Thursday, December 11, 2014

How negative emotions like sadness could turn out to be a force for good

It is not always possible to suppress emotions like anger or sadness during a crisis. When corporate image is at stake, it is rather that conventional wisdom be rethought. For the sake of the public image, to motivate the workforce, and for so many other seemingly positive reasons, demonstrating negative emotions was perceived as against the corporate good. Does it mean that all negative emotions are bad? When angry employees voice their opinions are they rebels who should be shoved out the door? Positive management leads to positive leadership.

Sometimes, the prevailing attitudes do not reflect desired positive outcomes (pdf). Sometimes, the status quo could be wrong although there are exceptions to every rule.

Bereavement could build social connections. Source: Wikimedia Commons
When, could expressions of negative emotions at the corporate arena be a force for positive results or positive changes? Management should evaluate these facts when making a decision.

  • Every situation is unique:

  • Sometimes, workers should be encouraged to express negative emotions. Managers should ensure that such negative demonstrations are constructive and for the “common good. Even positive emotions like compassion, a positive emotion, when taken to extremes, can lead to what is termed “compassion fatigue,” which has been shown to induce stress in perfectionists and overly conscientious individuals. No two situations can be the same.
  • Political nature of the situation:

  • When workers perceive injustice or unfairness, they usually have channels for lodging complaints. When these channels become unfair or inefficient, employees organize themselves. The consequences for doing so could be grave or positive; the outcomes depend on the individuals involved, their corporate political ambitions, the genesis of the negative emotion as well as other factors.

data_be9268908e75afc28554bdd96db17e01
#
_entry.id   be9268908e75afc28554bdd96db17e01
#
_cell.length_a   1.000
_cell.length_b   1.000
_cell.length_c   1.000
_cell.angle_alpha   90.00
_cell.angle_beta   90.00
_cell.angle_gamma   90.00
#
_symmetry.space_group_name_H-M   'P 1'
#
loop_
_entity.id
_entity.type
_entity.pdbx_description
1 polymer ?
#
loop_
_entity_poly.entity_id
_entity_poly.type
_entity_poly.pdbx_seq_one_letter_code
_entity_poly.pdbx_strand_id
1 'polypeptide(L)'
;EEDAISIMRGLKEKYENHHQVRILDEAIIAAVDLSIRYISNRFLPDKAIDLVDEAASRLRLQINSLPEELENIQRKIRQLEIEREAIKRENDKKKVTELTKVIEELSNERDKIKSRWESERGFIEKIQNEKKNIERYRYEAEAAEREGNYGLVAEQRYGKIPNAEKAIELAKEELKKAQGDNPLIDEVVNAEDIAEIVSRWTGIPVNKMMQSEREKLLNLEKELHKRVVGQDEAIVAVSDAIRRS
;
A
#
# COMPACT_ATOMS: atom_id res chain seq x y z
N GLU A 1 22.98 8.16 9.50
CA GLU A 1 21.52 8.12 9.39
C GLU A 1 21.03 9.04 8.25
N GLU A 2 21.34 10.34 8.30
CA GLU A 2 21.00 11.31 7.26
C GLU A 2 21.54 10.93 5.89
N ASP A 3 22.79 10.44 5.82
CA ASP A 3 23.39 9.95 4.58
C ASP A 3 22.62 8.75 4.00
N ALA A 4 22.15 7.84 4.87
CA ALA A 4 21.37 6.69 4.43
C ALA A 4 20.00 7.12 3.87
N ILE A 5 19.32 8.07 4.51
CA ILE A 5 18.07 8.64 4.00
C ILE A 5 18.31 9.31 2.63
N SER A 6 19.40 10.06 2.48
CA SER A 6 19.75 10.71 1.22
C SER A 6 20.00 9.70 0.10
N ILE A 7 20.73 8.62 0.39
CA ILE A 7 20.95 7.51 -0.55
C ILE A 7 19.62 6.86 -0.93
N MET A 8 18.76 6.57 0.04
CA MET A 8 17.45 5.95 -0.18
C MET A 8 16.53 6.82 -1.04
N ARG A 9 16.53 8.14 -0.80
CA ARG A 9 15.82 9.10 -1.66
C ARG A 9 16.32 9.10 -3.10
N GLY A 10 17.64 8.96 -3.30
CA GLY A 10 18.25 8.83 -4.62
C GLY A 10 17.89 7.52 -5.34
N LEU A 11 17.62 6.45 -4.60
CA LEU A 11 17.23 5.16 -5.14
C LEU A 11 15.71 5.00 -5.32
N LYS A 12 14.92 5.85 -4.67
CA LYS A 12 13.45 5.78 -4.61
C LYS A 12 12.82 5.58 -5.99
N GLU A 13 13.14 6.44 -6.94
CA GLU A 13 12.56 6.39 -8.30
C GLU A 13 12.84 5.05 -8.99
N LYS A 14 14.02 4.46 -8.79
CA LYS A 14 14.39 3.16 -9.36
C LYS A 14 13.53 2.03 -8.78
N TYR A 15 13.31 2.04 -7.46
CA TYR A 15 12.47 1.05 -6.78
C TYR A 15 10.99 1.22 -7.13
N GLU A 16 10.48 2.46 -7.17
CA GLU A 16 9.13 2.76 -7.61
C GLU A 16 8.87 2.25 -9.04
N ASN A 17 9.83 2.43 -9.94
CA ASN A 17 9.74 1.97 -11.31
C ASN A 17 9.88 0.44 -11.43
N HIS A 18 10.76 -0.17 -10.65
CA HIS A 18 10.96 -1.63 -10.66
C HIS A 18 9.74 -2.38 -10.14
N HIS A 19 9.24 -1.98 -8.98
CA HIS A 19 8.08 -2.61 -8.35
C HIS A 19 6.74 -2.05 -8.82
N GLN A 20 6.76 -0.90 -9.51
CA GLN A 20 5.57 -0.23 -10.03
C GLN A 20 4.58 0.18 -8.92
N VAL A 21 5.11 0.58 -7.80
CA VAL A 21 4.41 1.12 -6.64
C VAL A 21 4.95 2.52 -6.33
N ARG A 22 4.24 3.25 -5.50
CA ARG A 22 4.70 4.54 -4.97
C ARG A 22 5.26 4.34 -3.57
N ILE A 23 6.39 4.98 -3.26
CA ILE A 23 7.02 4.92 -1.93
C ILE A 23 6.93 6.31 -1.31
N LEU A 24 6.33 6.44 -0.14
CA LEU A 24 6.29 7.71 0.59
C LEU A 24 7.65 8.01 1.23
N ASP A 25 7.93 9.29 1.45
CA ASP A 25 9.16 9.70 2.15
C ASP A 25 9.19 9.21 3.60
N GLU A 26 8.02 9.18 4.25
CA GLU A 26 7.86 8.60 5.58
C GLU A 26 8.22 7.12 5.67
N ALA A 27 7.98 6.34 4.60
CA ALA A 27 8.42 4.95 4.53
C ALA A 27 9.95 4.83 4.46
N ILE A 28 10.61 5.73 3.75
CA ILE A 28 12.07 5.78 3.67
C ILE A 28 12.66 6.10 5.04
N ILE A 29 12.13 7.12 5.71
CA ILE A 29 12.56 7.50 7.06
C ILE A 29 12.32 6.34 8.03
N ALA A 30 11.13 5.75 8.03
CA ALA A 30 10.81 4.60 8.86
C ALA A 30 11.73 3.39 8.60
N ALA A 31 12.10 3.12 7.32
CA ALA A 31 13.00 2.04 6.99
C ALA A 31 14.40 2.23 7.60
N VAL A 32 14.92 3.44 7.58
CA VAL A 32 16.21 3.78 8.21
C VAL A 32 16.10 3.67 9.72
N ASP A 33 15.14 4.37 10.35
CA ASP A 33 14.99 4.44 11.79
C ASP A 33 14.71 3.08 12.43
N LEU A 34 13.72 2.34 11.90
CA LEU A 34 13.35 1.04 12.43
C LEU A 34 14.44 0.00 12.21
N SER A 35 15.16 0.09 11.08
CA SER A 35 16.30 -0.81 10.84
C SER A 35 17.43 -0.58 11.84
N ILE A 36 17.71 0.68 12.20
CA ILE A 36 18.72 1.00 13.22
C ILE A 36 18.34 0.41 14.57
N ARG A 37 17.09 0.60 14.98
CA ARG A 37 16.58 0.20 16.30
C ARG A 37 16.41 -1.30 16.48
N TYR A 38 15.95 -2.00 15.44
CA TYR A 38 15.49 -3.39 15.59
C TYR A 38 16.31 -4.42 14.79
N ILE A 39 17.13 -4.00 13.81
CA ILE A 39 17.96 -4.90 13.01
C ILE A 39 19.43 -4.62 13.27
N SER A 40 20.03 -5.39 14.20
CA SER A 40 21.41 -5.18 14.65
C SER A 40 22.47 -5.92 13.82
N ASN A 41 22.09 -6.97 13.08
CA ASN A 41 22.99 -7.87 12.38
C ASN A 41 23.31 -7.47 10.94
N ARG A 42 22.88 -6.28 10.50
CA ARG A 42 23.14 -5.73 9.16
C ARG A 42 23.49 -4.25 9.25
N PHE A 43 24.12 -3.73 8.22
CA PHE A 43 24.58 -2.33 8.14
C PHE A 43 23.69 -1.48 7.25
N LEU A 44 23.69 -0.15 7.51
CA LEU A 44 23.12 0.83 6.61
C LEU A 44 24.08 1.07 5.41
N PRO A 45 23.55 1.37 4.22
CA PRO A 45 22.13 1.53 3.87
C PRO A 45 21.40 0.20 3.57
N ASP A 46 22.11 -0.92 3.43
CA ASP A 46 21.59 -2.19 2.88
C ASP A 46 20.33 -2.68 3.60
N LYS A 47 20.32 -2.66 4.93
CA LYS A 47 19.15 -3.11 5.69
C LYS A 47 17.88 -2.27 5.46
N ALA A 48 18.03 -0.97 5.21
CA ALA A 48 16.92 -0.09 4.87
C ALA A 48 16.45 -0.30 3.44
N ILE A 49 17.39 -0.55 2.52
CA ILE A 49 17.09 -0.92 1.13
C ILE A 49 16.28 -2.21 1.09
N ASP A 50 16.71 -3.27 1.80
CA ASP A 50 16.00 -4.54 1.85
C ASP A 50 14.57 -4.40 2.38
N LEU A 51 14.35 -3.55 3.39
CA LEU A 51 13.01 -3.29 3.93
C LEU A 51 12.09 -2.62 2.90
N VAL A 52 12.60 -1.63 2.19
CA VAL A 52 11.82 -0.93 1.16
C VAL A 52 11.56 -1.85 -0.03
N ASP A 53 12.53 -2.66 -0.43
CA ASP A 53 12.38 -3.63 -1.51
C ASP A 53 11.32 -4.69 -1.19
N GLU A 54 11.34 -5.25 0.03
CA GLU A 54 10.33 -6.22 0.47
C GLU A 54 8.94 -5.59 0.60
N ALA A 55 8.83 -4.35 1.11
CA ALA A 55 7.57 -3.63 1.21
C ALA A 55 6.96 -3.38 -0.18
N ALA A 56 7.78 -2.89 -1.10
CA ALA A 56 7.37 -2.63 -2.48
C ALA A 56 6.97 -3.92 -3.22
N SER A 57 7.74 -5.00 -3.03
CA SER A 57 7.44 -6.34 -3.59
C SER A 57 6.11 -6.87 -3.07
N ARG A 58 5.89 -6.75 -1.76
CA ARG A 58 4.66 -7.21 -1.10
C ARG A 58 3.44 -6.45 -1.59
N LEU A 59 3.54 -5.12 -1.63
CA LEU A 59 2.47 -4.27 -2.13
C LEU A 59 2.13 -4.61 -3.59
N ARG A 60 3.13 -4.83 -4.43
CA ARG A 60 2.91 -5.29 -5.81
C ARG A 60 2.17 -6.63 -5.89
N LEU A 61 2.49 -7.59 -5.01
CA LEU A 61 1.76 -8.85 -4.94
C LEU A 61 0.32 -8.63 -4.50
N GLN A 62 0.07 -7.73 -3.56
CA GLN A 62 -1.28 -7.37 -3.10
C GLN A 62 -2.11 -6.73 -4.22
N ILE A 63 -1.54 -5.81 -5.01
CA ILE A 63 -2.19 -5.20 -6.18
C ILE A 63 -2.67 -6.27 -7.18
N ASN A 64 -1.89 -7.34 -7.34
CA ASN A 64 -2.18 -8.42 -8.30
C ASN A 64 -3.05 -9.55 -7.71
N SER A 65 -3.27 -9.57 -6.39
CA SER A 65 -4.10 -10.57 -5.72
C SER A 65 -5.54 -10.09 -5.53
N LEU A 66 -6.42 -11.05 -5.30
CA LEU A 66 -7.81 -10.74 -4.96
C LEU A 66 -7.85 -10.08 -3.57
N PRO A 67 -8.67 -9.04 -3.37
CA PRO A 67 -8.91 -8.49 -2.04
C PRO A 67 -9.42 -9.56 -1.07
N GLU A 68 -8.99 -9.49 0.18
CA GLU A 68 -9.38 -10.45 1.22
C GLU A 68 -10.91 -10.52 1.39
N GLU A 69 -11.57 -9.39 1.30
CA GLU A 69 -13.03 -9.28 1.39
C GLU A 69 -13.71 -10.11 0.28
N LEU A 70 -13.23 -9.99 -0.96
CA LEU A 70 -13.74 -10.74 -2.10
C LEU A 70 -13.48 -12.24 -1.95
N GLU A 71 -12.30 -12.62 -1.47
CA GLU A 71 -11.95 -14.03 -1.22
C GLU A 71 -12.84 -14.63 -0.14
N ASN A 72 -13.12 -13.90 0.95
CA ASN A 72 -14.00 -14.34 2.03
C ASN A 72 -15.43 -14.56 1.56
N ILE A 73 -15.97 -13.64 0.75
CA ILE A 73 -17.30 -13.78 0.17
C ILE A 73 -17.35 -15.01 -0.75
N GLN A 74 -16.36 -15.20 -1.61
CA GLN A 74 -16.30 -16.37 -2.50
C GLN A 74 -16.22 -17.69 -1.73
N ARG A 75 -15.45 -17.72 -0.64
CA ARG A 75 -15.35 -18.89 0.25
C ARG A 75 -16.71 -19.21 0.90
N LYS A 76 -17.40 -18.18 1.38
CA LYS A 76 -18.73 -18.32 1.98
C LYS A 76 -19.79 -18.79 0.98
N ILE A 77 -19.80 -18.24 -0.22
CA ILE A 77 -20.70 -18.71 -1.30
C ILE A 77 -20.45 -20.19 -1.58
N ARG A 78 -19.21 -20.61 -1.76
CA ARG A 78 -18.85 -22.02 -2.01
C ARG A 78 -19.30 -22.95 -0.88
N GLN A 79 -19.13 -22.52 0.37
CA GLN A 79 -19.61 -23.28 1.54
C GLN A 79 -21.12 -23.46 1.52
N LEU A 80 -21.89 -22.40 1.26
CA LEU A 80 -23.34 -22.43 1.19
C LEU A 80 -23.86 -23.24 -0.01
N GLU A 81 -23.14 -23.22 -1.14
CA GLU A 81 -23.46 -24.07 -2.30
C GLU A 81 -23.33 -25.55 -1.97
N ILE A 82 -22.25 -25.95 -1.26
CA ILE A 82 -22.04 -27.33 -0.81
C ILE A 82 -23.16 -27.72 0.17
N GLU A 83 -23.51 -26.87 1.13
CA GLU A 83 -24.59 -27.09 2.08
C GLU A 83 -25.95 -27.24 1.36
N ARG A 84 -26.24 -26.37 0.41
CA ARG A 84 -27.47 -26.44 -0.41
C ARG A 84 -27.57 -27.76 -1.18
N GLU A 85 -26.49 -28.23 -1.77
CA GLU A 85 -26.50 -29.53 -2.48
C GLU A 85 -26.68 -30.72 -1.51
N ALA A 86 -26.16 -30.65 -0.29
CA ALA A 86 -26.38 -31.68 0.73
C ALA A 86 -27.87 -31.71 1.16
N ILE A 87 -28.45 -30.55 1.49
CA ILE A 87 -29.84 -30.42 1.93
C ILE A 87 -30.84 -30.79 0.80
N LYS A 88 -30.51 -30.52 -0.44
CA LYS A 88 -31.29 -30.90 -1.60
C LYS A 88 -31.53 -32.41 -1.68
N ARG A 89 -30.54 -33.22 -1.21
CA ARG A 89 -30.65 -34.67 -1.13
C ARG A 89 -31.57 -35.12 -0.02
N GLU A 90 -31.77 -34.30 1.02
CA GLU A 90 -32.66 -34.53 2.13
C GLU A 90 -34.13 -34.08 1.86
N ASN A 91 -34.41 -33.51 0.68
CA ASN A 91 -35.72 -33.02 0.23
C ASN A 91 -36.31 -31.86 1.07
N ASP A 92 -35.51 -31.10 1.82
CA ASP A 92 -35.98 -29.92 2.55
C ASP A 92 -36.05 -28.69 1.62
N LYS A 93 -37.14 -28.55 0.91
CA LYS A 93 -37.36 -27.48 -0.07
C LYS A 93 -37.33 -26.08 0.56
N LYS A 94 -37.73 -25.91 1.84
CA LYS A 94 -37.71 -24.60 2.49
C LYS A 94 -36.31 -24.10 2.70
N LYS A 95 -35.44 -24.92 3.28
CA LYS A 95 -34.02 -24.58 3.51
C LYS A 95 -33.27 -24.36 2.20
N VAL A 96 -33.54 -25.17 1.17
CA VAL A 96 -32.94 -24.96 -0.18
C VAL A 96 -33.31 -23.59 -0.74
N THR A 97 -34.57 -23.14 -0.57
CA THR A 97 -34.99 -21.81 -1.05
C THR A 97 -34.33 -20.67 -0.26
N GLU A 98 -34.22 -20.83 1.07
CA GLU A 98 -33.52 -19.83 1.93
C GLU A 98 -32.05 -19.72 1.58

• Organizational leadership style:

  • When management is ineffective, would it be wrong for workers to voice their complaints with a view of eliciting change? A company whose personnel department is inefficient could be recruiting workers who are unfit for the roles employed. It has been found that when followers in the organization highly agree with the top management leadership style, staff response to negative emotions turn out most times to be more positive than negative.
  • How the emotion is directed:

  • Some emotions like sadness motivates the positive behavior of building social connections when motivated by social loss rather than status loss. Corporate workers want to appear in control of their emotions so they’d rather do away with negative emotions. Yet, when a loss is shared with others, whether positive or negative, it offers an opportunity for openness and intimacy, for expanding personal corporate social circles.
  • Status associated with the job function:

  • Some workers like teachers and helpline workers are looked down upon in the society. These are negative emotions directed maybe to them as individuals and/or to their job functions. People do not want to be associated with those “kinds of jobs”. Helpline workers who deal with isolated, upset, abusive or suicidal individuals are perceived as carrying social “dirt” and they’d rather not be tainted with it.
  • How the emotion is perceived:

  • Just as every situation is unique, the individuals to which the emotion is directed to are also unique. Everybody reacts differently to anger and happiness. Some show a strong sense of affection for emotions that are directed towards them while others tend to interpret extreme and moderate meanings to emotional situations, depending on their ilk.

Positive corporate leadership desires outcomes to positive and negative emotions that reflect the expected bottom line: motivated employees, agreeable follower-ship, emotionally healthy workforce and profits. It would be conventionally wise then for management to recognize the existence of negative emotions and their place in corporate life.

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